Have you ever had a panic attack when you updated your software, computer, or electronic device? If your answer is yes, you are not alone. As I said in the last article, this year I updated my laptop and software. When I decided to upgrade to the most recent version of Adobe Elements (at the time it was 2018), there were a number of functions I required, one of them being Photomerge. For those of you who are not familiar with this function, I use it to stitch photographs together. You know those long photographs which are so big you have to scan them in sections? Well, Photomerge is the perfect tool to put those sections back together. Anyway, I loaded the new version of Elements on my computer and started to explore it. And, this is when my panic attack happened. Where was Photomerge?

In the past versions of Adobe Photoshop and Elements which I am familiar with, Photomerge could be found in the top menu. When Elements started using the Tab guides: Quick, Guided, Expert, the Photomerge could still be located in the top menu as long as you were in the Expert mode. In Elements 2018, even when one is in the Expert mode, the Photomerge function was not there! After spending hours looking all over for it, I finally opened up an Elements manual. Who would have thought that a manual could actually have the answer? Photomerge is still in Elements! It’s just located in a difference place. I’m sure there was a reason for moving Photomerge to a different location, but no one checked with me before they did it. So, we persevere, we move on.

Adobe has now moved Photomerge to the Guided Tabs section. Click on the Guided Tabs and you will see these functions: Basics, Color, Black & White, Fun Edits, Special Edits, and Photomerge. Yes, Photomerge has now been moved to the Guided section of Elements. Now I can relax and all is well with the world.

In the next article we will explore the Guided section of Elements, what’s new, what you can do with it, and how you can use it has a learning experience. We will even talk about how to use Photomerge.

Next: Elements 2018, Guided Tab: Basics

PERSI Gems--March
by Adam Barrone and Mike Hudson
For the month of March, we bring you a sampling of march-related citations in the Periodical Source Index (PERSI).  Try a search here:

Catholicism in S. Wales marches, 17th-18th C.
Catholic Record Society Publications, v.2, 1906

Chicago Greatstorm, March 28, 1920
Illinois State Historical Society Journal, v.13n.1, Apr. 1920

Coronado's march across the High Plains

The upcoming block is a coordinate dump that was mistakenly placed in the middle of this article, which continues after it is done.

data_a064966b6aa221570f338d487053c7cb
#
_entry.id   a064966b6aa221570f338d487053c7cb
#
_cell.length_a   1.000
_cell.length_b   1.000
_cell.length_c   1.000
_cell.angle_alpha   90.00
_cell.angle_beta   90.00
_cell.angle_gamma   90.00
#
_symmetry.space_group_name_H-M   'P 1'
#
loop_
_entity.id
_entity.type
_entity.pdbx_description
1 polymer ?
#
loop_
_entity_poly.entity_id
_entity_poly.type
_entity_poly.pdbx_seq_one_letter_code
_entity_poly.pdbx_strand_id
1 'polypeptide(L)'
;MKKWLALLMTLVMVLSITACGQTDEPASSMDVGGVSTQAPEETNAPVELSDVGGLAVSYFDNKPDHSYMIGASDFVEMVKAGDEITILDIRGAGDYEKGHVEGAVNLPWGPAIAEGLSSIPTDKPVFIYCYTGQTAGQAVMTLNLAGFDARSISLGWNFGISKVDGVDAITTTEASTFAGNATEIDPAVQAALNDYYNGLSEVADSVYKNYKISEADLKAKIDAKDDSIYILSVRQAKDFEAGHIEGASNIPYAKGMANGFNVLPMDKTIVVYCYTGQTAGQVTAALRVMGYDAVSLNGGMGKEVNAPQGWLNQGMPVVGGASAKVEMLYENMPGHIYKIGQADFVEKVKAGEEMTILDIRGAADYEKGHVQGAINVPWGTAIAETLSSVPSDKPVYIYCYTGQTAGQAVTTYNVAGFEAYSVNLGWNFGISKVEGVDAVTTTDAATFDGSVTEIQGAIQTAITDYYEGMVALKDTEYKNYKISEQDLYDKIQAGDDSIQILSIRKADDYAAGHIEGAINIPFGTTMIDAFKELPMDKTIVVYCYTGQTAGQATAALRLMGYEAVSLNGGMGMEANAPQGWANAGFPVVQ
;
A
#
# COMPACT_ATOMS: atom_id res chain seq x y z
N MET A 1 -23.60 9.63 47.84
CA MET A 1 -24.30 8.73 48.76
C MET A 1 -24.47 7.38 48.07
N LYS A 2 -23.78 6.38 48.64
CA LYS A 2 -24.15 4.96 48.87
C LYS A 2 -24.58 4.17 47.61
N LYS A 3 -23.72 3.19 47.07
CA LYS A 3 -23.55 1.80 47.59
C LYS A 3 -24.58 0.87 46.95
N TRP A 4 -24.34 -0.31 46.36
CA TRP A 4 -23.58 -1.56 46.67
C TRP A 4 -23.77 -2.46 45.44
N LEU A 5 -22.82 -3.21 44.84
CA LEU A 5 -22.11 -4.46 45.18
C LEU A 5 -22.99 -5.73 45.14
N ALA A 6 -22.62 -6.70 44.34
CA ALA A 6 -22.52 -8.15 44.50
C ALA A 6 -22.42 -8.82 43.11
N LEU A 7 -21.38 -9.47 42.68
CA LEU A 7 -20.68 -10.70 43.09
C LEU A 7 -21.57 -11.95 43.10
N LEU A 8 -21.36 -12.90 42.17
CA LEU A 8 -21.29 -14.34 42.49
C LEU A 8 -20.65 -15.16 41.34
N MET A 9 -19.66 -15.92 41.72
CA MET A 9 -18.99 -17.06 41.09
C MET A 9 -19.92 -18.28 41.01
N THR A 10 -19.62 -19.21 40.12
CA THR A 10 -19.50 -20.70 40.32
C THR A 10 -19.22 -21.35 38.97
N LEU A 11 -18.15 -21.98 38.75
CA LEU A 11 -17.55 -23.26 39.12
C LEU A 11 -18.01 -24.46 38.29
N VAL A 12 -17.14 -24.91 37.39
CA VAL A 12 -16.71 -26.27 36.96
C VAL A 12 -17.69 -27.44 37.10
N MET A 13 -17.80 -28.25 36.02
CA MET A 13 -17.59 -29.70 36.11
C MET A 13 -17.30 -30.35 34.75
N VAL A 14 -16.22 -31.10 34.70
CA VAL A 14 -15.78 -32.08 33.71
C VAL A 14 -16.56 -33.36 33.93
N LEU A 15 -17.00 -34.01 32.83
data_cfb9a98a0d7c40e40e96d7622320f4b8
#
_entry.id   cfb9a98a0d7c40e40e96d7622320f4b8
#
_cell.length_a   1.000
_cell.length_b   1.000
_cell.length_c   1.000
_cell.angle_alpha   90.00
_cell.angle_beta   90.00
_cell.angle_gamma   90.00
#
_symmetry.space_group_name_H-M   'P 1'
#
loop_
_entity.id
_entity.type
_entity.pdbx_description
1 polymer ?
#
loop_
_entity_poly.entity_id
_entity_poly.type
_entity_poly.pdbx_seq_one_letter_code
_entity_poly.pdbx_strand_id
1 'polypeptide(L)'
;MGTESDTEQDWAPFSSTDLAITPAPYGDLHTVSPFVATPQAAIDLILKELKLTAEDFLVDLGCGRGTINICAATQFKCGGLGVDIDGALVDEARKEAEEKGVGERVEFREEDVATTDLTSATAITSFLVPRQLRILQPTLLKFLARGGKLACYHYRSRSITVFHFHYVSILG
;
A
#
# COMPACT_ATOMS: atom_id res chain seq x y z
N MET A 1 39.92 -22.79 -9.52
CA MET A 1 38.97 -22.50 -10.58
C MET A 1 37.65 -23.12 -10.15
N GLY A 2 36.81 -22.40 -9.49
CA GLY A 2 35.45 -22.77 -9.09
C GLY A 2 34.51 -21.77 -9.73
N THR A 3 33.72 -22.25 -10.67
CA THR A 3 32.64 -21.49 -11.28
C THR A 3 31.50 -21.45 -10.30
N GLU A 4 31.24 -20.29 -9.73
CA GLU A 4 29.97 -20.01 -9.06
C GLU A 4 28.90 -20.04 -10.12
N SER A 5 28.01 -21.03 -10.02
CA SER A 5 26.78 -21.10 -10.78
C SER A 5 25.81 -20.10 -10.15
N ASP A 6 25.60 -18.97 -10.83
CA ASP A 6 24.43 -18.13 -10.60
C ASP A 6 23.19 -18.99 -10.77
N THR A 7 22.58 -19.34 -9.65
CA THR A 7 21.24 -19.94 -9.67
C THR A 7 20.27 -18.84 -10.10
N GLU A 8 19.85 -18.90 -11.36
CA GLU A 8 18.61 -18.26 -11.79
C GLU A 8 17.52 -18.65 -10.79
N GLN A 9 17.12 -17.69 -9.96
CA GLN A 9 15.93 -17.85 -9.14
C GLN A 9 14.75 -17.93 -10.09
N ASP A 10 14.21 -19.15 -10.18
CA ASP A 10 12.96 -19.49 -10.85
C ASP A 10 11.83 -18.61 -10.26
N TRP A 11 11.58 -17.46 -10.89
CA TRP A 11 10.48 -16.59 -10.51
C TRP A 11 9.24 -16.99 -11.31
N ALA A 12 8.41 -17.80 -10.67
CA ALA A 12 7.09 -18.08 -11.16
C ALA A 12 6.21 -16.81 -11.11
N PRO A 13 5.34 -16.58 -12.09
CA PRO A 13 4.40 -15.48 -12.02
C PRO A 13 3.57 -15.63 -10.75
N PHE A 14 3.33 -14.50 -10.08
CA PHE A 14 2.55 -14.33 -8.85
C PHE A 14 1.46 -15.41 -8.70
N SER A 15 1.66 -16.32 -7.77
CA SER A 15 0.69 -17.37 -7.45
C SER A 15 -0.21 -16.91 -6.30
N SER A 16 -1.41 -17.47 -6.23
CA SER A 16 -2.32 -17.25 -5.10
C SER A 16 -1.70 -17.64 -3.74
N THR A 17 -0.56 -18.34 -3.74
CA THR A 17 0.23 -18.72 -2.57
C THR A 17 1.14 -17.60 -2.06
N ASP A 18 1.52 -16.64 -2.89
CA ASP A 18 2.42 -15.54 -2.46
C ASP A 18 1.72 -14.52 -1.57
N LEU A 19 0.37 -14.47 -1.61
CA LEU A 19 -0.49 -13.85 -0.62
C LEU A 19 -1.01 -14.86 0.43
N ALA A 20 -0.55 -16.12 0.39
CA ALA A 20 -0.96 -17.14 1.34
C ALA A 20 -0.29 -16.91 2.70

Americana (American Historical Soc., NJ), v.6n.3, Mar. 1911

Fort libraries; march of intellect
Annals of Wyoming, v.51n.2, Fal. 1979

Hugh March, reluctant innkeeper, 1618-93, MA
Ancestry (Palm Beach Co. Gen. Soc., FL), v.18n.4, Oct. 1983

March as a time for farmers to move, Gussia Schindler recollections, 1872
Kanhistique (Ellsworth, KS), v.11n.11, Mar. 1986

Missionary March, Episcopal Church, 1789
Anglican and Episcopal History, v.15n.3, Sep. 1946

Music store march
Saint Lawrence County Historical Association Quarterly, v.19n.2, Apr. 1974

Narragansett campaign, Hungry march, 1676
New England Historical And Genealogical Register, v.40n.2, Apr. 1886

Old Quorks Day, March 16
North Carolina Historical And Genealogical Record, v.1n.4, Oct. 1932

Red Star & march to the powder, 1876, MT, ND
State Historical Society Of North Dakota Collections, v.6, 1924

Tim March recalls the Rodney King riots and his first impressions of Newfoundland, 1992
NQ (Newfoundland Quarterly Foundation), v.101n.4, Spr. 2009

History Tidbits: La Fheile Padraig - Saint Patrick’s Day, A Brief History
by Allison DePrey Singleton
Eirinn go Brach! Kiss me, I’m Irish! Slainte! On March 17th, we will hear a variety of these phrases. People will wear green to avoid being pinched, and there will be celebrations across the world. While it is widely known that Saint Patrick’s Day is a celebration of Irish heritage, how did it come about? Let’s explore the origins of the current Saint Patrick’s Day holiday.

Saint Patrick’s Day originated as the Roman Catholic feast day of Saint Patrick. Born in Roman Britain, Patrick was kidnapped and sold into slavery as a young teenager. He escaped at age twenty and returned to his family, afterwards beginning his study to become a priest. After being ordained and becoming a bishop, he returned to Ireland where he converted thousands of the Irish to Christianity in a span of forty years. He became known for using the local clover, the shamrock, to explain the meaning of the Holy Trinity. Saints receive feast days – celebrations of their feats in the name of God - on important days in their lives or death. He is believed to have died on Saint Patrick’s Day, March 17, 461.

Ireland has long observed Saint Patrick’s Day, but as a religious holiday with the pubs being closed and people attending church services. It was not originally the jovial celebration that it has since become. In fact, the first Saint Patrick’s Day parade was held in the United States, not Ireland. When the Irish first came to the United States, they were not encouraged to stay. Many people reviled the Irish and would not allow them to be patrons of their business. There were signs stating, “No Irish!” To deal with the anti-Irish sentiments, many Irish began organizing clubs that gave them a sense of community. These clubs began holding Saint Patrick’s Day parades in New York City to celebrate both the Irish national saint and Irish heritage. With each passing year, the parades grew and expanded across the United States and other countries.